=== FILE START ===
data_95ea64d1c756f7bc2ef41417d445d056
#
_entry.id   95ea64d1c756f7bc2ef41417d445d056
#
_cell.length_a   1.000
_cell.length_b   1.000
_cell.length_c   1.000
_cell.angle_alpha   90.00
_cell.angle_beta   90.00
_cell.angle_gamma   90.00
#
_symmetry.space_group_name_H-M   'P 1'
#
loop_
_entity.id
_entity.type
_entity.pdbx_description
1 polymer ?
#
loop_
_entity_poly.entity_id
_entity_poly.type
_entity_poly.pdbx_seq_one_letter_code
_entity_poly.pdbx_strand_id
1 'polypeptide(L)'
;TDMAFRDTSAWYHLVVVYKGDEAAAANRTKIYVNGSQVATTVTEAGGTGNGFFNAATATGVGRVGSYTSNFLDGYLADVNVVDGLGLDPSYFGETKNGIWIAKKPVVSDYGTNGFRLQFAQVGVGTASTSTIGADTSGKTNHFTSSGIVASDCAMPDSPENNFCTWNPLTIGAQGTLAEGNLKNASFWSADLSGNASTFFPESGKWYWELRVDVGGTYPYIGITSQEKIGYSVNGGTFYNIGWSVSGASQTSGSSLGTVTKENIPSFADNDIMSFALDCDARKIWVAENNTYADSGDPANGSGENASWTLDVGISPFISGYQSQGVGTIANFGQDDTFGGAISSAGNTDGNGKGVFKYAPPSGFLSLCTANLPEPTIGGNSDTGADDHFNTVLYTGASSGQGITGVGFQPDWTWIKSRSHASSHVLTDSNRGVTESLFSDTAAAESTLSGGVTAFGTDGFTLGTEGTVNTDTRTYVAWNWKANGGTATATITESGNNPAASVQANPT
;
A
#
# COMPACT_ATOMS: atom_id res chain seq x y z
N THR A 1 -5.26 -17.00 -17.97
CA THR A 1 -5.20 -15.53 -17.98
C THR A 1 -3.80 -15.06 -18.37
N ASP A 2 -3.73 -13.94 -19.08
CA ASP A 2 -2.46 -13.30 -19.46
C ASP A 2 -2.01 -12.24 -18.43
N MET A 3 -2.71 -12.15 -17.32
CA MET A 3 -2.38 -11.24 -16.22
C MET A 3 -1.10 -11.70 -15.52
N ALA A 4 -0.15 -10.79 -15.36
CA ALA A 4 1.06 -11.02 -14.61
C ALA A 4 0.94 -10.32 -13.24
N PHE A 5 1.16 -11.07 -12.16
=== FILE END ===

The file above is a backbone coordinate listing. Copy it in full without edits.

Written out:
data_95ea64d1c756f7bc2ef41417d445d056
#
_entry.id   95ea64d1c756f7bc2ef41417d445d056
#
_cell.length_a   1.000
_cell.length_b   1.000
_cell.length_c   1.000
_cell.angle_alpha   90.00
_cell.angle_beta   90.00
_cell.angle_gamma   90.00
#
_symmetry.space_group_name_H-M   'P 1'
#
loop_
_entity.id
_entity.type
_entity.pdbx_description
1 polymer ?
#
loop_
_entity_poly.entity_id
_entity_poly.type
_entity_poly.pdbx_seq_one_letter_code
_entity_poly.pdbx_strand_id
1 'polypeptide(L)'
;TDMAFRDTSAWYHLVVVYKGDEAAAANRTKIYVNGSQVATTVTEAGGTGNGFFNAATATGVGRVGSYTSNFLDGYLADVNVVDGLGLDPSYFGETKNGIWIAKKPVVSDYGTNGFRLQFAQVGVGTASTSTIGADTSGKTNHFTSSGIVASDCAMPDSPENNFCTWNPLTIGAQGTLAEGNLKNASFWSADLSGNASTFFPESGKWYWELRVDVGGTYPYIGITSQEKIGYSVNGGTFYNIGWSVSGASQTSGSSLGTVTKENIPSFADNDIMSFALDCDARKIWVAENNTYADSGDPANGSGENASWTLDVGISPFISGYQSQGVGTIANFGQDDTFGGAISSAGNTDGNGKGVFKYAPPSGFLSLCTANLPEPTIGGNSDTGADDHFNTVLYTGASSGQGITGVGFQPDWTWIKSRSHASSHVLTDSNRGVTESLFSDTAAAESTLSGGVTAFGTDGFTLGTEGTVNTDTRTYVAWNWKANGGTATATITESGNNPAASVQANPT
;
A
#
# COMPACT_ATOMS: atom_id res chain seq x y z
N THR A 1 -5.26 -17.00 -17.97
CA THR A 1 -5.20 -15.53 -17.98
C THR A 1 -3.80 -15.06 -18.37
N ASP A 2 -3.73 -13.94 -19.08
CA ASP A 2 -2.46 -13.30 -19.46
C ASP A 2 -2.01 -12.24 -18.43
N MET A 3 -2.71 -12.15 -17.32
CA MET A 3 -2.38 -11.24 -16.22
C MET A 3 -1.10 -11.70 -15.52
N ALA A 4 -0.15 -10.79 -15.36
CA ALA A 4 1.06 -11.02 -14.61
C ALA A 4 0.94 -10.32 -13.24
N PHE A 5 1.16 -11.07 -12.16